Nicole Parker in Wicked
(Courtesy of the company)
Nicole Parker in Wicked
(Courtesy of the company)
The unbelievable has happened. Las Vegas, probably best known for its gambling establishments, strip clubs and Elvis impersonators galore, has finally taken a giant leap in its cultural programming! After 32 months, 1.5 million man hours, and a $150 million donation, The Smith Center for the Performing Arts is now importing Broadway shows, including the national tour of the megahit Wicked.

When you first walk into the stately limestone building, you're struck by its formal elegance. You aren't coming simply to see a show -- you're there for the experience, which includes a ground-level shopping area where you can buy show memorabilia, and a mezzanine area-lounge where you can purchase gourmet sandwiches, snacks, and drinks (including of the alcoholic variety). The people-watching is spectacular, and if you can sneak a peek into the swanky Founders Lounge, you can spot the facility's big donors getting to hobnob with each other.

As for Wicked, the show itself has been pulled off with dazzling showmanship, and made even better by the Center's acoustics, which allow you to enjoy the sound from orchestra level to the comfort of any of the 23 box seats, all the way up into the rafters. The set design inspires the imagination, and the special effects, most notably the sprouting of wings on the monkeys, do not disappoint.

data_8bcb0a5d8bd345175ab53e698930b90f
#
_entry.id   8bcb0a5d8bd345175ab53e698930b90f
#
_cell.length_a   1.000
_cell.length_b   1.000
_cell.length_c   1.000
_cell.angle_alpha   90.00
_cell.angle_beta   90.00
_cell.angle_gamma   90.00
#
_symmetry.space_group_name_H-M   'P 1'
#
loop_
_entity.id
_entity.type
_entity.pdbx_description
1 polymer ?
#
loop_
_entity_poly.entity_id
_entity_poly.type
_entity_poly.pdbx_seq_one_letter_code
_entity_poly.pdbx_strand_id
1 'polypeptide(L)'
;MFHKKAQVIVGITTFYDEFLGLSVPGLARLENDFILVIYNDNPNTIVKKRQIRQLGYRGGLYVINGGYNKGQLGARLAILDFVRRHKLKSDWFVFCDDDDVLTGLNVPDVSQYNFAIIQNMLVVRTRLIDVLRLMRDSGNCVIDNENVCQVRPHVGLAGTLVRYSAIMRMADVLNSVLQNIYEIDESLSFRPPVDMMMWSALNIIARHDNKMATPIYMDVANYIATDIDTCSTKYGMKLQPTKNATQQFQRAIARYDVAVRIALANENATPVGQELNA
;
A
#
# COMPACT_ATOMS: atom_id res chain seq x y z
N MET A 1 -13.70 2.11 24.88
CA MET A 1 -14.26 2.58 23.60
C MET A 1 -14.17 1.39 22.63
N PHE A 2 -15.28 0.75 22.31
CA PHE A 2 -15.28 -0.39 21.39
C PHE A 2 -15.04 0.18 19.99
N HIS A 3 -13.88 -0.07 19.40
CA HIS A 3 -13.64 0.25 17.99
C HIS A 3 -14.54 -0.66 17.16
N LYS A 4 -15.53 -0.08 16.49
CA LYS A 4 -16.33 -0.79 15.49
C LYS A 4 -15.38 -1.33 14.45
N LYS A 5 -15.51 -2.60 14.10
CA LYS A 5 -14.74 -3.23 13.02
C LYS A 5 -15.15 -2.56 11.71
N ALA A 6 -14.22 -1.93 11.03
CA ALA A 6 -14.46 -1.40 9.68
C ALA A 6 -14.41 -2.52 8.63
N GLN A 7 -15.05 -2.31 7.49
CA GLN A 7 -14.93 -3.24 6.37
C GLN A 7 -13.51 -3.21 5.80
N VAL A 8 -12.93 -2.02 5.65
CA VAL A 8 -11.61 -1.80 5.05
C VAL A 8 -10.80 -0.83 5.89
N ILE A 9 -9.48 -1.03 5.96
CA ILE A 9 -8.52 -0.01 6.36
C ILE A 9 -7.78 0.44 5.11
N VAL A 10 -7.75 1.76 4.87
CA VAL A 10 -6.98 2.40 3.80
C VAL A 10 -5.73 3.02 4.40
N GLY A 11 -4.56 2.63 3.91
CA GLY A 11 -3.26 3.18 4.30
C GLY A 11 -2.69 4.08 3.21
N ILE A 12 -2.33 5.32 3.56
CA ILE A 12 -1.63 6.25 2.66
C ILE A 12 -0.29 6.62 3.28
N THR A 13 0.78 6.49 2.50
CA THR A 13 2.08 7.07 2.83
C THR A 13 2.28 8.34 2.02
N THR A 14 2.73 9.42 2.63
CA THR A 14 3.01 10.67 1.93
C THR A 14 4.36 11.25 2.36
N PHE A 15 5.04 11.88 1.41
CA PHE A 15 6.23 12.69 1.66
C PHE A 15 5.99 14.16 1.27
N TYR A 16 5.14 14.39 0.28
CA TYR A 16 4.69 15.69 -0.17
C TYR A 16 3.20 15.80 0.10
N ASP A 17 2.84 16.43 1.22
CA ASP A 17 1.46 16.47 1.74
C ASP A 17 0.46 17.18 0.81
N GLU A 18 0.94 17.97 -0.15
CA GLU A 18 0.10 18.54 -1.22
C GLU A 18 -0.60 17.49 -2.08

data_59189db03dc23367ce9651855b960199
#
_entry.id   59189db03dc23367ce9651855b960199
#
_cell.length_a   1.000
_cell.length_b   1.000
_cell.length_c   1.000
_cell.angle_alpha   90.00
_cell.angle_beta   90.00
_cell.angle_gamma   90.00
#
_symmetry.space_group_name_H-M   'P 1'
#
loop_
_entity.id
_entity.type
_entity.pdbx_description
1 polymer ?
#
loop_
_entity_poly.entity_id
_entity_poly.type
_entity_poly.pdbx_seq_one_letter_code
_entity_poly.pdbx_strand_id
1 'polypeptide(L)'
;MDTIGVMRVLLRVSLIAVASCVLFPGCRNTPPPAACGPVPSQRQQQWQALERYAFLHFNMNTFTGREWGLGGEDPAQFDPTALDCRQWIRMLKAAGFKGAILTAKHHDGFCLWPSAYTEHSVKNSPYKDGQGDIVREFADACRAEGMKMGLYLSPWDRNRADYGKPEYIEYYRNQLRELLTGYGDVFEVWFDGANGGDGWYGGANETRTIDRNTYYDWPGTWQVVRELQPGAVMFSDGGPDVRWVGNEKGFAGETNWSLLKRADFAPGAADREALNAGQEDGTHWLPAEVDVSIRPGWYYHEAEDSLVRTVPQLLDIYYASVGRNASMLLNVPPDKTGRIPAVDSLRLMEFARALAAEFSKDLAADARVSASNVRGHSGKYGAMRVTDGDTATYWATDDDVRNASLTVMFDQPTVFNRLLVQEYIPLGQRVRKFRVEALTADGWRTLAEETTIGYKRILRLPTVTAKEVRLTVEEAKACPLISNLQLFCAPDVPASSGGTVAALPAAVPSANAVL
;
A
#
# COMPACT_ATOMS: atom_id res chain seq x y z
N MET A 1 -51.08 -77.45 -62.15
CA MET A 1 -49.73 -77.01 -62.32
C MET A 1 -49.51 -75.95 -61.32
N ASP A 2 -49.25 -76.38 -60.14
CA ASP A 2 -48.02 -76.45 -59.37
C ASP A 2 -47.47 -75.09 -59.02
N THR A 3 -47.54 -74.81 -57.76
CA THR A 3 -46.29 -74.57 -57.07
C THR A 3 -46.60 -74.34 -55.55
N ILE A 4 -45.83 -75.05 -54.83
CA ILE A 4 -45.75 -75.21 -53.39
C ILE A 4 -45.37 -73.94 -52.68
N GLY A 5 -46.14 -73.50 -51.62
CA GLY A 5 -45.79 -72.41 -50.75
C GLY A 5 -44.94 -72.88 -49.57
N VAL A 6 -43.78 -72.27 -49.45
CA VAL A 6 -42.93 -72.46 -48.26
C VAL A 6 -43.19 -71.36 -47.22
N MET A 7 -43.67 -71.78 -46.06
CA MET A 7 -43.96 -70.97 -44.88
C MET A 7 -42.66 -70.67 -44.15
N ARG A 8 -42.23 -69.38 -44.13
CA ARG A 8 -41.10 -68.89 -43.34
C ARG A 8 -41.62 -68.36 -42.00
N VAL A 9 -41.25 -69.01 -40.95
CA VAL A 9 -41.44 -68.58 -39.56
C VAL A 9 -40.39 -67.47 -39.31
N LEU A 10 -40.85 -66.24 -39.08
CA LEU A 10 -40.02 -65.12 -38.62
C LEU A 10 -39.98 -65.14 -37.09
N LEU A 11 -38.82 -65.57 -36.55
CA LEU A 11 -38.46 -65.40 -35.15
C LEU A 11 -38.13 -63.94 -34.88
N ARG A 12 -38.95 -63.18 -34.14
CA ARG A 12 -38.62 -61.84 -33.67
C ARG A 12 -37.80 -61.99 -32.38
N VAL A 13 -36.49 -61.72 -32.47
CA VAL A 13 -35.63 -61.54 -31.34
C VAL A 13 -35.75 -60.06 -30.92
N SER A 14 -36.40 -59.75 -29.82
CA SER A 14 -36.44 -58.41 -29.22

But the true joy of the show, with its score by Stephen Schwartz and book by Winnie Holtzman (adapted from Gregory Maguire's best-selling novel), has to be the exceptional cast, some of whom are newcomers to the production. Nicole Parker tugs at your heartstrings with her powerful performance as the "unpopular" Elphaba, showing it still ain't easy being green. She brings the house down at the end of the first act with the showtopping number, "Defying Gravity."

As the glamorous yin to Parker's dowdy yang, Patti Murin proves more than capable. Her perky personality provides many laughs, helping to offset some of the more serious undertones of the musical.

Tom McGowan's interpretation of The Wizard is at times scary and heartbreaking as he draws the audience (and Elphaba) under his spell. Clifton Davis is truly tragic as Dr. Dillamond. Moreover, his chemistry with Parker's Elphaba is endearing and serves to show the humanity in two "creatures" that are considered to be outcasts to the denizens of Oz.

But the great surprise of the evening was the work of daytime television legend Kim Zimmer -- who dazzled soap fans as Guiding Light's Reva Shayne for over 25 years -- as Madame Morrible. Zimmer's bawdy and brash performance consistently commands our attention, and her singing voice is top-notch.

All in all, this terrific production of Wicked should bring some much needed attention to Las Vegas' newest star attraction: The Smith Center.